Palma De Mallorca, Spain,
Made our mouths drop.
Such a beautiful place to see—
We wondered what the next port would be.

Duqm 1, Duqm 2, Duqm 3,
Arabian Sea.
Swim call, swim call—
Happy birthday, USS Abraham Lincoln!
The water is welcome to all.

Six short blasts are sounded:
Man overboard man overboard!
The chem light bandit still isn’t found yet.
Extensions upon extensions—
The ship was very much needed.
Missing holidays with family
Everyone felt defeated.

Good morning, Lincoln Nation!
We finally got some information.
We are headed to 7th Fleet,
But first we to clean
Your filthy pollywog feet.

We crossed the equator
And to become a shellback was in favor.
Covered in green slime
And drenched in saltwater of course,
We were accepted into King Neptune’s Court.

As we start off a new year,
Lincoln Sailors are in joy and glee
To what we leave behind in 2019.
Lots of memories and lots of fun,
But what comes next in 2020 has begun.

200101-N-ME568-1001 PACIFIC OCEAN (Jan. 1, 2020) Quartermaster 3rd Class Ryan Gouger, from Newberg, Ore., enters the ship’s coordinates in the ship’s position log while standing Quartermaster of the Watch on the bridge of the aircraft carrier USS Abraham Lincoln (CVN 72). The Abraham Lincoln Carrier Strike Group is deployed to the U.S. 7th Fleet area of operations in support of security and stability in the Indo-Pacific region. With Abraham Lincoln as the flagship, deployed strike group assets include staffs and aircraft of Carrier Strike Group (CSG) 12, Destroyer Squadron (DESRON) 2 and Carrier Air Wing (CVW) 7. (U.S. Navy photo by Mass Communication Specialist 3rd Class Dan Snow/Released)
200101-N-ME568-1003 PACIFIC OCEAN (Jan. 1, 2020) Boatswain’s Mate 3rd Class Kayla Whitcomb, from Springfield, Ill., rings in the new year with 16 bells while standing Boatswain’s Mate of the Watch on the bridge of the aircraft carrier USS Abraham Lincoln (CVN 72). The Abraham Lincoln Carrier Strike Group is deployed to the U.S. 7th Fleet area of operations in support of security and stability in the Indo-Pacific region. With Abraham Lincoln as the flagship, deployed strike group assets include staffs and aircraft of Carrier Strike Group (CSG) 12, Destroyer Squadron (DESRON) 2 and Carrier Air Wing (CVW) 7. (U.S. Navy photo by Mass Communication Specialist 3rd Class Dan Snow/Released)

CNO Message to the Force: We must be protectors and exemplify our values

Chief of Naval Operations Adm. Mike Gilday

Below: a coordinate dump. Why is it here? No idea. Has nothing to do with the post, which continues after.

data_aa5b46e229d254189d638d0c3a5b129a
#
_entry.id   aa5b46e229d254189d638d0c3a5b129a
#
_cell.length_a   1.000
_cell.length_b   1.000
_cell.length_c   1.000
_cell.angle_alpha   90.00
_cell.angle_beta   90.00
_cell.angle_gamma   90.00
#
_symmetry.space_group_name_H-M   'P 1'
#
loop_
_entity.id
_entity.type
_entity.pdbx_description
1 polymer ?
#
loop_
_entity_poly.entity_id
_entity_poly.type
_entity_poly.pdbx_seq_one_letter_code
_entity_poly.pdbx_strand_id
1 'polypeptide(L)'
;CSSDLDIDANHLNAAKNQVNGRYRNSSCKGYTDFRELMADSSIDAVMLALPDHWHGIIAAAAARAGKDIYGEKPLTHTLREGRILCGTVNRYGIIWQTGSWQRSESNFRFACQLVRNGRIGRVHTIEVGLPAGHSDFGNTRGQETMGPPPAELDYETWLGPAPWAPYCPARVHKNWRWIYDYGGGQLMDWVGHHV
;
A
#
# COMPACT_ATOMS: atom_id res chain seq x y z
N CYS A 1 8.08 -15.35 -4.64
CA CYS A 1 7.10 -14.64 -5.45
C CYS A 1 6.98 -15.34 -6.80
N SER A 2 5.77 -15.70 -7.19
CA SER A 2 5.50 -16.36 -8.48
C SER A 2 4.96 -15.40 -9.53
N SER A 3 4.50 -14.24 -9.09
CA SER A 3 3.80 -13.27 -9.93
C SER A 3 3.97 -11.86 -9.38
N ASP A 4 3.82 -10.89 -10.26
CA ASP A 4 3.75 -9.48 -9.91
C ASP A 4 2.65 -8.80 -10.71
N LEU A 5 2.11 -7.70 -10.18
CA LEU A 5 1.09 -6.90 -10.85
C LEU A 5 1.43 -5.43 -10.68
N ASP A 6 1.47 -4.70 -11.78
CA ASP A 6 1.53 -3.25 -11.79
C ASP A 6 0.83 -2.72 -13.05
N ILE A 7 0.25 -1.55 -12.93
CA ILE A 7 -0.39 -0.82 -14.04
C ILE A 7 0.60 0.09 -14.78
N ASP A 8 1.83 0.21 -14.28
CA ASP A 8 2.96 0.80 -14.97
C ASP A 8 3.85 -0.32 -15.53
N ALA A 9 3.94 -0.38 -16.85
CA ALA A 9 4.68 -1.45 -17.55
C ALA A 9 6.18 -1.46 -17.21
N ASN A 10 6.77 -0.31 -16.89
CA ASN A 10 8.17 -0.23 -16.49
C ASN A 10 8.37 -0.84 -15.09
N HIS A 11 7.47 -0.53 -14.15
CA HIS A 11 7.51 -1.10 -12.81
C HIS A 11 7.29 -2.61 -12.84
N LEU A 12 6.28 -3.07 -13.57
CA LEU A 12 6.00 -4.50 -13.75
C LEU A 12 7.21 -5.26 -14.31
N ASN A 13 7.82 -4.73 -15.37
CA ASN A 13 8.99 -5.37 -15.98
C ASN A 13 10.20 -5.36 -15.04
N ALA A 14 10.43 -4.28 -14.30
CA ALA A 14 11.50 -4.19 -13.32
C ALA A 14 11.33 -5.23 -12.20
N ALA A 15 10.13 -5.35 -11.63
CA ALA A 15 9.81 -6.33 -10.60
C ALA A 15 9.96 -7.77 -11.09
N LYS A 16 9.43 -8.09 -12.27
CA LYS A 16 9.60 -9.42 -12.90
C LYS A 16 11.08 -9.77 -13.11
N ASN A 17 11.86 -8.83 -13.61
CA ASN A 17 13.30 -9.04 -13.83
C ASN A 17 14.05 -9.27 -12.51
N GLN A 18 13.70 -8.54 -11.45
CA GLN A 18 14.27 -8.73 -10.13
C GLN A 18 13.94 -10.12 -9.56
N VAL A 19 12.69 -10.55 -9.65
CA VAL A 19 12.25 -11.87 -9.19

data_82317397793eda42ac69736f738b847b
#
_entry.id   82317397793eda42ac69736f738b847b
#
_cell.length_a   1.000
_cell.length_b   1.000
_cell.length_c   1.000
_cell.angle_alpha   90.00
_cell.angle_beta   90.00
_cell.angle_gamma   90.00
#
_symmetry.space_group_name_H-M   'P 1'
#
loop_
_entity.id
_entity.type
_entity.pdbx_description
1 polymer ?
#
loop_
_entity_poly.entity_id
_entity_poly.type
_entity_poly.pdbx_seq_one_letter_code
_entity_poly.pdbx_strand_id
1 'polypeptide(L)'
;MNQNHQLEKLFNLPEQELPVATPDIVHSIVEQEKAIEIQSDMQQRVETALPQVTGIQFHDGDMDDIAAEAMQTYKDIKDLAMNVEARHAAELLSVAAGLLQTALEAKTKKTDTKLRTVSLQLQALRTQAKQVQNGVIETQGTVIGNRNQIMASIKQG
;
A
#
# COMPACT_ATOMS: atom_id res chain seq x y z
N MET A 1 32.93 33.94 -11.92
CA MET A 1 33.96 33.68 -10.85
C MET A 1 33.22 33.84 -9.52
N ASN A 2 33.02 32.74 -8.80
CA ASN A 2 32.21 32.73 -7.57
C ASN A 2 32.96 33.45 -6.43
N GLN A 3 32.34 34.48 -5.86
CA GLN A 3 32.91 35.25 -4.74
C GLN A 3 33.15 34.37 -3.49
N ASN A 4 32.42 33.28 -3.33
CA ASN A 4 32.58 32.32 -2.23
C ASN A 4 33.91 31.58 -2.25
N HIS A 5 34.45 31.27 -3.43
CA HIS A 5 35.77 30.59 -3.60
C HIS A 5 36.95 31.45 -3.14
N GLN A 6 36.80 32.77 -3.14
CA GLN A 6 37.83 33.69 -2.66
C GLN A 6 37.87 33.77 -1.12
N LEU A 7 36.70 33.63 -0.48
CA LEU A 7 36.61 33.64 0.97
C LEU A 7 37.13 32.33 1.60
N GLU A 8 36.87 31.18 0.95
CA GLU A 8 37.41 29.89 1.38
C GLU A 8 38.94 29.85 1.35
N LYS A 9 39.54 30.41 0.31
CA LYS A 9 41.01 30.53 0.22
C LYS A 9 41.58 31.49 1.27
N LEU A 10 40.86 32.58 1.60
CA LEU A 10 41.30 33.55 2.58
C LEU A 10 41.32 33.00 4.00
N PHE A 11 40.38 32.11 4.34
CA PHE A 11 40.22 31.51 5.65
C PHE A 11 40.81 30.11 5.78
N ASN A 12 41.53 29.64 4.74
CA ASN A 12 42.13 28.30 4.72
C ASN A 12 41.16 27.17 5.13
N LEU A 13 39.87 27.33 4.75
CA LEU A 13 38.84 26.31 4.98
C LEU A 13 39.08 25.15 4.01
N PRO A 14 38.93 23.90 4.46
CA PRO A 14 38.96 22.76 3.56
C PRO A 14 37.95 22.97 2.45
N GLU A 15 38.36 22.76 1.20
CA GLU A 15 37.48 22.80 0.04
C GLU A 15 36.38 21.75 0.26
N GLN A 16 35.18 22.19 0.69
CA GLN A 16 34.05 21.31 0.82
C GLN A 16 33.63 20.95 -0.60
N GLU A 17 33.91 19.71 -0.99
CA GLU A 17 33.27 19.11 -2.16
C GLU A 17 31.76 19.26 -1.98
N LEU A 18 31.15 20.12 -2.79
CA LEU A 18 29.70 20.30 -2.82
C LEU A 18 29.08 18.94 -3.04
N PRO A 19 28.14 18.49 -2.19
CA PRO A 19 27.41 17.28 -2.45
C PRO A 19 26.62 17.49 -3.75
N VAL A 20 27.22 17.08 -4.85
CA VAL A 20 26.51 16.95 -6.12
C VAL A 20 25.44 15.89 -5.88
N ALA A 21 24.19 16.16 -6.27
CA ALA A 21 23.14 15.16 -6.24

Mission one for every Sailor — active and reserve, uniformed and civilian — is the operational readiness of today’s Navy. That means being ready both in our personal and professional lives — and part of that readiness is continuing to hold ourselves to high ideals of integrity and service.

Reflecting on my first three months as chief of naval operations, I want each and every Sailor to think about who we are as a Navy and the constitutional oath we commit ourselves to. That oath is what binds us together. It is the foundation of our profession. It is our north star. It defines us.

It is no overstatement to say that naval service requires deeper and broader knowledge than it ever has before. You must summon all your energy to ensure that we are ready to fight today; not tomorrow, not in some distant future but today. That all starts with good order and discipline at every level of the chain of command. 

To be clear, we must be men and women of integrity. We must be honorable. We must be standard-bearers. We must be above reproach. And we must not give anyone cause to question our fundamental values. That is what sets us apart as a fighting force. 

Leaders, I am counting on you. I expect commanders at every level to epitomize integrity and exemplify our core values at all times. Senior enlisted leaders, I expect you to anchor up and show your Sailors what right looks like on the deck-plates, day-in and day-out. And I expect every Sailor to display the character and honor that has always defined our Navy. These ideals are central to who we are.

The responsibility for ethical and professional behavior must be taken seriously — and we must own it at every level. We must be protectors and exemplify our values.

I’m counting on each of you to set a strong personal example of responsible behavior, both on and off duty.

While there is much work to be done, the tenacity and ingenuity of our Sailors will take us where we need to go — and do so at a flank bell. 

See you in the fleet.